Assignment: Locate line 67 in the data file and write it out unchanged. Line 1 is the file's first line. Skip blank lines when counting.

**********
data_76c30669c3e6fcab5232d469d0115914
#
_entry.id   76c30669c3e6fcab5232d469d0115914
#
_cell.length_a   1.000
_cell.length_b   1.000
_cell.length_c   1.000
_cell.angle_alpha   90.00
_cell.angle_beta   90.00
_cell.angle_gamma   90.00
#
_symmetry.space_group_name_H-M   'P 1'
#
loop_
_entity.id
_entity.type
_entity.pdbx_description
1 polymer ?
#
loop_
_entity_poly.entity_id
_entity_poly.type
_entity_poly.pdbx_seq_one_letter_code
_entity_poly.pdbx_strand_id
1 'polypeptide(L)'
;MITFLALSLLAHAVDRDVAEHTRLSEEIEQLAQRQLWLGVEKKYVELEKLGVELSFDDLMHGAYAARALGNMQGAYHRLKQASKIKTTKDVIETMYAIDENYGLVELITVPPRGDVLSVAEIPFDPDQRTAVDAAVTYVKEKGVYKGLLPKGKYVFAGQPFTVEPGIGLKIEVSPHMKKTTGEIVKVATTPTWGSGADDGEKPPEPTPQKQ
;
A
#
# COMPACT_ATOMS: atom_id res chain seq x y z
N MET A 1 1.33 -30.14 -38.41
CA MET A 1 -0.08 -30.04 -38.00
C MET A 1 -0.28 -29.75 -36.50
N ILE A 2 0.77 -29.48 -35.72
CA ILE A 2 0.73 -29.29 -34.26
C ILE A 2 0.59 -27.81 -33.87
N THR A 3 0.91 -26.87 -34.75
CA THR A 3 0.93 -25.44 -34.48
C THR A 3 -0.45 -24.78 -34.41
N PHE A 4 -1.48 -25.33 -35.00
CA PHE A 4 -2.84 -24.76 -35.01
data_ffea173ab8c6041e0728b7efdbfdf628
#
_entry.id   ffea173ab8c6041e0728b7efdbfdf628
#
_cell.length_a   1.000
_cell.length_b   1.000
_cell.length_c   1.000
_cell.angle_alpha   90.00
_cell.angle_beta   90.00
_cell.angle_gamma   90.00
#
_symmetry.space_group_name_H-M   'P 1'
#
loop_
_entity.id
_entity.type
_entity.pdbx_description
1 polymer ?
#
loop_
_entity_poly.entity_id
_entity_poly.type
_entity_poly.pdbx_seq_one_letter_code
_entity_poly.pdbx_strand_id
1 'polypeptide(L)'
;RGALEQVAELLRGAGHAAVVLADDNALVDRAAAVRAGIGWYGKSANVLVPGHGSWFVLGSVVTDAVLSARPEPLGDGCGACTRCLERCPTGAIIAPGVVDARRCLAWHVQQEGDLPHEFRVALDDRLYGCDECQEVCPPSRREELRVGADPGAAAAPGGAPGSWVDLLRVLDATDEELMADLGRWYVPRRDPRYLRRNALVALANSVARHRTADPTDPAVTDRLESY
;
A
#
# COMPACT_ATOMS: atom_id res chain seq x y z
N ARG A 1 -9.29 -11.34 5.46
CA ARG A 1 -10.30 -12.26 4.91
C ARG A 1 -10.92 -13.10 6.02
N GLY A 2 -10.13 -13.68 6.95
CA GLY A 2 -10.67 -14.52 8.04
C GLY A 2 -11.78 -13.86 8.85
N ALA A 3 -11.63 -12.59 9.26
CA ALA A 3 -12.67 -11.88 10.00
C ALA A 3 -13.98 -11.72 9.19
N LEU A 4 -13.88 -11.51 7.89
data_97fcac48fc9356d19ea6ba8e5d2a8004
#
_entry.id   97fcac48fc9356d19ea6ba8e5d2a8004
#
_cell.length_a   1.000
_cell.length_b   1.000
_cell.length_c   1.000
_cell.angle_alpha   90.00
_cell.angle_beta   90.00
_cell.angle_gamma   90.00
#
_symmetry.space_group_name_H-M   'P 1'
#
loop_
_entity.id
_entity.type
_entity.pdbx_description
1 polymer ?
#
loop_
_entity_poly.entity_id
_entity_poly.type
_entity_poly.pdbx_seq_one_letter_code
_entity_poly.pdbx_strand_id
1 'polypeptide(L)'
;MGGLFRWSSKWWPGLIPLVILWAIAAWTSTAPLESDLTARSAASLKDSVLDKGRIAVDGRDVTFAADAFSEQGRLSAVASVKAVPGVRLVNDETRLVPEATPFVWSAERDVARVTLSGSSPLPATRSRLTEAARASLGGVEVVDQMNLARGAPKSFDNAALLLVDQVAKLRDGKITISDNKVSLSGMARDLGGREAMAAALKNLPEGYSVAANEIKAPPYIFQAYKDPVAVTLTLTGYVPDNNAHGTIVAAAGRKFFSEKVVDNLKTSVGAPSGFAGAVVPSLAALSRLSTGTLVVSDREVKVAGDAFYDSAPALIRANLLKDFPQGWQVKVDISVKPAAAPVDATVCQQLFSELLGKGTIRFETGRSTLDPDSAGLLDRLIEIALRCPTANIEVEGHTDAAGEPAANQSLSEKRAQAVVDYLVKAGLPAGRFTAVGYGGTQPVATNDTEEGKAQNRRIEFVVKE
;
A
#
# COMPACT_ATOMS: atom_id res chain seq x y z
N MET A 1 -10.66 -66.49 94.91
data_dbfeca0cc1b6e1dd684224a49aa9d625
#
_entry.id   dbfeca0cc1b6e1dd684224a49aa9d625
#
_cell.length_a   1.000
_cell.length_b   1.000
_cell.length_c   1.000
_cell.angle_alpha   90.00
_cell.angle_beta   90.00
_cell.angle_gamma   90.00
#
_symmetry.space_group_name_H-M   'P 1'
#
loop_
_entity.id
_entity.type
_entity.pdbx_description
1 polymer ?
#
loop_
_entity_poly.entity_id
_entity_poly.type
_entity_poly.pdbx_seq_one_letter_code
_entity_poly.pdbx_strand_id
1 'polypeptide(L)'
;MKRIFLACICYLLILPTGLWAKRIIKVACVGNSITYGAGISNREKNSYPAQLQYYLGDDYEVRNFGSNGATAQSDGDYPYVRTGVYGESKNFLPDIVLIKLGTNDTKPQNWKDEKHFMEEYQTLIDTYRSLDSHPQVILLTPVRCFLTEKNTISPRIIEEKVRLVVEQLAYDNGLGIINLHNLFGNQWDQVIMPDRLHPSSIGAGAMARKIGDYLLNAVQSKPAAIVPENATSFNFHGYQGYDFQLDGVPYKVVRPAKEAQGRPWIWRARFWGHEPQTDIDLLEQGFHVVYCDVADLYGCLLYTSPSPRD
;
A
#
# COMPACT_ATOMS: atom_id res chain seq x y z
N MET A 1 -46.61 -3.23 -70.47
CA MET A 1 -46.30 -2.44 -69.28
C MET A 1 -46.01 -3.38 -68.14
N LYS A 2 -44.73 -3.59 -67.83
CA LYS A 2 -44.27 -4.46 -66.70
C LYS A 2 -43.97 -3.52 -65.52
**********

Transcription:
;RGALEQVAELLRGAGHAAVVLADDNALVDRAAAVRAGIGWYGKSANVLVPGHGSWFVLGSVVTDAVLSARPEPLGDGCGACTRCLERCPTGAIIAPGVVDARRCLAWHVQQEGDLPHEFRVALDDRLYGCDECQEVCPPSRREELRVGADPGAAAAPGGAPGSWVDLLRVLDATDEELMADLGRWYVPRRDPRYLRRNALVALANSVARHRTADPTDPAVTDRLESY